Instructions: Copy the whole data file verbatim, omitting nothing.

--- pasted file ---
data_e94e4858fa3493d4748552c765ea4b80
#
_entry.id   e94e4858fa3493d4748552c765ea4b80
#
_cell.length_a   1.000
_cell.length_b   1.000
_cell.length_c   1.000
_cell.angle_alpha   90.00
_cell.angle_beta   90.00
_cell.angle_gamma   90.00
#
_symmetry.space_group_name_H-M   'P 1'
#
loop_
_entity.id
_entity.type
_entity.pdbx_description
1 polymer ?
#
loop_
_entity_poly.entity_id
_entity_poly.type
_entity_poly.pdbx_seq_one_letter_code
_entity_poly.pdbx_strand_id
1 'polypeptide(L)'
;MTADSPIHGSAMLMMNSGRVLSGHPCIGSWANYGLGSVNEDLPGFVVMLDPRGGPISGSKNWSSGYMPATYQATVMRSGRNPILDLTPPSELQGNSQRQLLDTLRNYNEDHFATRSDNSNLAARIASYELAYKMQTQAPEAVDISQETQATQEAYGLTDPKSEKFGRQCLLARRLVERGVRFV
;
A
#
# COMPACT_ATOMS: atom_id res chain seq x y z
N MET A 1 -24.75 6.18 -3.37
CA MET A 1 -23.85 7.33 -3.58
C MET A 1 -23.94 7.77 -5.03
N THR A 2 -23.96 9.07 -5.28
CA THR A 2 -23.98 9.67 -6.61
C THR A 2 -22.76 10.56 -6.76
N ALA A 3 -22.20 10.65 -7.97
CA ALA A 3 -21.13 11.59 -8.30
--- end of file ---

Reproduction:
data_e94e4858fa3493d4748552c765ea4b80
#
_entry.id   e94e4858fa3493d4748552c765ea4b80
#
_cell.length_a   1.000
_cell.length_b   1.000
_cell.length_c   1.000
_cell.angle_alpha   90.00
_cell.angle_beta   90.00
_cell.angle_gamma   90.00
#
_symmetry.space_group_name_H-M   'P 1'
#
loop_
_entity.id
_entity.type
_entity.pdbx_description
1 polymer ?
#
loop_
_entity_poly.entity_id
_entity_poly.type
_entity_poly.pdbx_seq_one_letter_code
_entity_poly.pdbx_strand_id
1 'polypeptide(L)'
;MTADSPIHGSAMLMMNSGRVLSGHPCIGSWANYGLGSVNEDLPGFVVMLDPRGGPISGSKNWSSGYMPATYQATVMRSGRNPILDLTPPSELQGNSQRQLLDTLRNYNEDHFATRSDNSNLAARIASYELAYKMQTQAPEAVDISQETQATQEAYGLTDPKSEKFGRQCLLARRLVERGVRFV
;
A
#
# COMPACT_ATOMS: atom_id res chain seq x y z
N MET A 1 -24.75 6.18 -3.37
CA MET A 1 -23.85 7.33 -3.58
C MET A 1 -23.94 7.77 -5.03
N THR A 2 -23.96 9.07 -5.28
CA THR A 2 -23.98 9.67 -6.61
C THR A 2 -22.76 10.56 -6.76
N ALA A 3 -22.20 10.65 -7.97
CA ALA A 3 -21.13 11.59 -8.30